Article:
Over the last 3yrs, I have travelled across the world and looked at 100+ health facilities of different scales. My last encounter with a health facility in rural Bilaspur was very different. Having looked at systems of practice in a variety of health facilities including subcenters, private clinics, primary health centers, community health centers, district hospitals, tertiary hospitals and super-specialty hospitals, each of these places have different characteristics. What makes Jan Swasthya Sahyog (JSS), situated in rural Bilaspur in Chattisgarh special is the motivation levels among all the staff at the health facility. This includes clinicians, nurses, technicians and computer operators… And the motivation of these people stems from the fact that they still believe in care, rather than just providing health services. I use “still” because in my worldview of health facilities, most often I see people missing out on the “care” from the notion of health-care.
My visit to JSS was for volunteer work that I have been doing over the last few months to see an Electronic Medical Record (EMR) system to be setup at JSS. Over 100 volunteers across the world have come together in this pursuit to build an EMR system that is easy to use, suited to low-resource settings and can help improve work of the providers as well as help provide better services to patients. JSS was founded 15yrs back by post-graduates doctors of All India Institute of Medical Sciences (AIIMS), India’s most prestigious medical school and hospital to provide healthcare to people who are deprived from it because of poverty, neglect and lack of development. And when I visited JSS on Christmas 2011, I could see the savior work done by JSS for the many people who come from far-flung places because they are treated with dignity and care.
The EMR system broadly from interviews and discussions with some doctors, nurses, other staff and my interpretation of the context needs to do the following:
- Help to improve efficiency in use of resources and providing patient care
- Help to maintain correct medical practices through validations
- Help to understand who, what, why is being treated at JSS
EMRs or for that matter any computerization process advertises many-fold benefits. Technology is most often considered the silver bullet that will solve all problems. From my experience this is rarely the case. So these 3 points might provide a guiding path to decisions that we make in the design of the EMR. In the design of the EMR, just like JSS we have to put “care” at the forefront of our efforts rather than technology prowess. Thus, this system is envisaged to be a point-of-care systems where providers will look up records and use the system to provide “care”.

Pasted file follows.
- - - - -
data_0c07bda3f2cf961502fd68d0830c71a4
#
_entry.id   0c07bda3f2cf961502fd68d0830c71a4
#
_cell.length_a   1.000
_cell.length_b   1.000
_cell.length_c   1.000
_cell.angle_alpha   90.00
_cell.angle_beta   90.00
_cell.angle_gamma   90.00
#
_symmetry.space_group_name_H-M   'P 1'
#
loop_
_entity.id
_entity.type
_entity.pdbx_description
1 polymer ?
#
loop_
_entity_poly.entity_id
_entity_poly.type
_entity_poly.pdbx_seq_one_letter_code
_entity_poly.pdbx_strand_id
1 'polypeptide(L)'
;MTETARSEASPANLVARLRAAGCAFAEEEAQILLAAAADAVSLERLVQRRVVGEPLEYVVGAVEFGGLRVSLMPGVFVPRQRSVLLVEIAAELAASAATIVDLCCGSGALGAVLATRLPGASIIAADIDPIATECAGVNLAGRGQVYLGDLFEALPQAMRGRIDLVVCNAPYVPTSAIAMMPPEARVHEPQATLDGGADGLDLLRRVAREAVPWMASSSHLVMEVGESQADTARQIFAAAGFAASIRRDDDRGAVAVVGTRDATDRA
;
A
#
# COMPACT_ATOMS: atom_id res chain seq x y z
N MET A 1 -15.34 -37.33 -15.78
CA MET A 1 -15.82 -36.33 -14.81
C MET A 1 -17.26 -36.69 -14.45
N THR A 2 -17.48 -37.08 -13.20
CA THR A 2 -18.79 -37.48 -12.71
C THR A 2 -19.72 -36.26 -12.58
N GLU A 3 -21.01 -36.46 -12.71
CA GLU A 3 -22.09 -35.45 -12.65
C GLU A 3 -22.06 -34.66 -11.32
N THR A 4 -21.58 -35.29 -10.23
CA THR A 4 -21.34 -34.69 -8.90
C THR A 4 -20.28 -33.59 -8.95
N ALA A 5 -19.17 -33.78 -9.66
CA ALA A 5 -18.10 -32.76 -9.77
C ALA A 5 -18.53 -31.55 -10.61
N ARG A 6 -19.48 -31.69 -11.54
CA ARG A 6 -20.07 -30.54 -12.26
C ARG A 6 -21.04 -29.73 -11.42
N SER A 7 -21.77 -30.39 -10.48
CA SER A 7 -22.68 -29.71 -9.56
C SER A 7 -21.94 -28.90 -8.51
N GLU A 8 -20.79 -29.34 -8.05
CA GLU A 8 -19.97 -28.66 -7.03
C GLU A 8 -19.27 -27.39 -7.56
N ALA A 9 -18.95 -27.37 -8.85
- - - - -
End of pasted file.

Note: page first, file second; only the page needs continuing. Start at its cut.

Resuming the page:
The other very unique thing about JSS is that is it rooted in the locale of the context. Having seen other health facilities setup by “change-makers-coming-from-the-outside”, JSS is uniquely very much part of the context. This is one of the reasons I see why people come from more than 100kms away to JSS for treatment. People view JSS as locals and one among their own. This is one aspect that I think the EMR system should incorporate. It should embody in itself the locale. By locale, I mean the local practices, language, usability… among other things.
I would say we have some lofty goals for the EMR. One that the project lead calls as “Linux of EMRs”, but in my opinion even if we achieve more humble ends, like not causing burden to providers and patients that would make me happy. It is this pursuit that drives me to work towards this cause. I call it a pursuit because I realize this is not something that is a stagnant phenomenon. It will change with every small change that we make. Every morning it is this pursuit of happyness that drives me to understand what an EMR system would be of use at JSS.